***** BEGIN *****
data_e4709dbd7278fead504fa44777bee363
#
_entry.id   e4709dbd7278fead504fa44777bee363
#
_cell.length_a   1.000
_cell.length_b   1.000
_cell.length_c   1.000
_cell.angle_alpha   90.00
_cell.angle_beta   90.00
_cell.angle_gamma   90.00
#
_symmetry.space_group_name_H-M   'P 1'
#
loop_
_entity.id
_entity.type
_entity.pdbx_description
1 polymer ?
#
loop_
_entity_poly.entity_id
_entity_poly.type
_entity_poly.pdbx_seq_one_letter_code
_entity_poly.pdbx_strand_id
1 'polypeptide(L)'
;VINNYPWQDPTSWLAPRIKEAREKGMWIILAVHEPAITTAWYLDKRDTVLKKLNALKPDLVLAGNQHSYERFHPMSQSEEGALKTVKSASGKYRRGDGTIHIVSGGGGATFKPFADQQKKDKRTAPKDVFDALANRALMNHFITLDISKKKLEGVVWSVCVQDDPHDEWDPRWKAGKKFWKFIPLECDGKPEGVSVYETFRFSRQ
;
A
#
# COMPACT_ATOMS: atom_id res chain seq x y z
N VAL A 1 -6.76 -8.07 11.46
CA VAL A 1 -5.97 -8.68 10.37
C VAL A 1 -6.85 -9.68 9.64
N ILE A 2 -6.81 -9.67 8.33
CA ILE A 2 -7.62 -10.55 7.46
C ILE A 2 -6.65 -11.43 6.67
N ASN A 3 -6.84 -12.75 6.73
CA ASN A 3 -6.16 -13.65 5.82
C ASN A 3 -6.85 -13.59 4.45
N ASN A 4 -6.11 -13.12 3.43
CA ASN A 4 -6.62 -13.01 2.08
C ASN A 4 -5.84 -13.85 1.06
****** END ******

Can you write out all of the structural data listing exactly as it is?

data_e4709dbd7278fead504fa44777bee363
#
_entry.id   e4709dbd7278fead504fa44777bee363
#
_cell.length_a   1.000
_cell.length_b   1.000
_cell.length_c   1.000
_cell.angle_alpha   90.00
_cell.angle_beta   90.00
_cell.angle_gamma   90.00
#
_symmetry.space_group_name_H-M   'P 1'
#
loop_
_entity.id
_entity.type
_entity.pdbx_description
1 polymer ?
#
loop_
_entity_poly.entity_id
_entity_poly.type
_entity_poly.pdbx_seq_one_letter_code
_entity_poly.pdbx_strand_id
1 'polypeptide(L)'
;VINNYPWQDPTSWLAPRIKEAREKGMWIILAVHEPAITTAWYLDKRDTVLKKLNALKPDLVLAGNQHSYERFHPMSQSEEGALKTVKSASGKYRRGDGTIHIVSGGGGATFKPFADQQKKDKRTAPKDVFDALANRALMNHFITLDISKKKLEGVVWSVCVQDDPHDEWDPRWKAGKKFWKFIPLECDGKPEGVSVYETFRFSRQ
;
A
#
# COMPACT_ATOMS: atom_id res chain seq x y z
N VAL A 1 -6.76 -8.07 11.46
CA VAL A 1 -5.97 -8.68 10.37
C VAL A 1 -6.85 -9.68 9.64
N ILE A 2 -6.81 -9.67 8.33
CA ILE A 2 -7.62 -10.55 7.46
C ILE A 2 -6.65 -11.43 6.67
N ASN A 3 -6.84 -12.75 6.73
CA ASN A 3 -6.16 -13.65 5.82
C ASN A 3 -6.85 -13.59 4.45
N ASN A 4 -6.11 -13.12 3.43
CA ASN A 4 -6.62 -13.01 2.08
C ASN A 4 -5.84 -13.85 1.06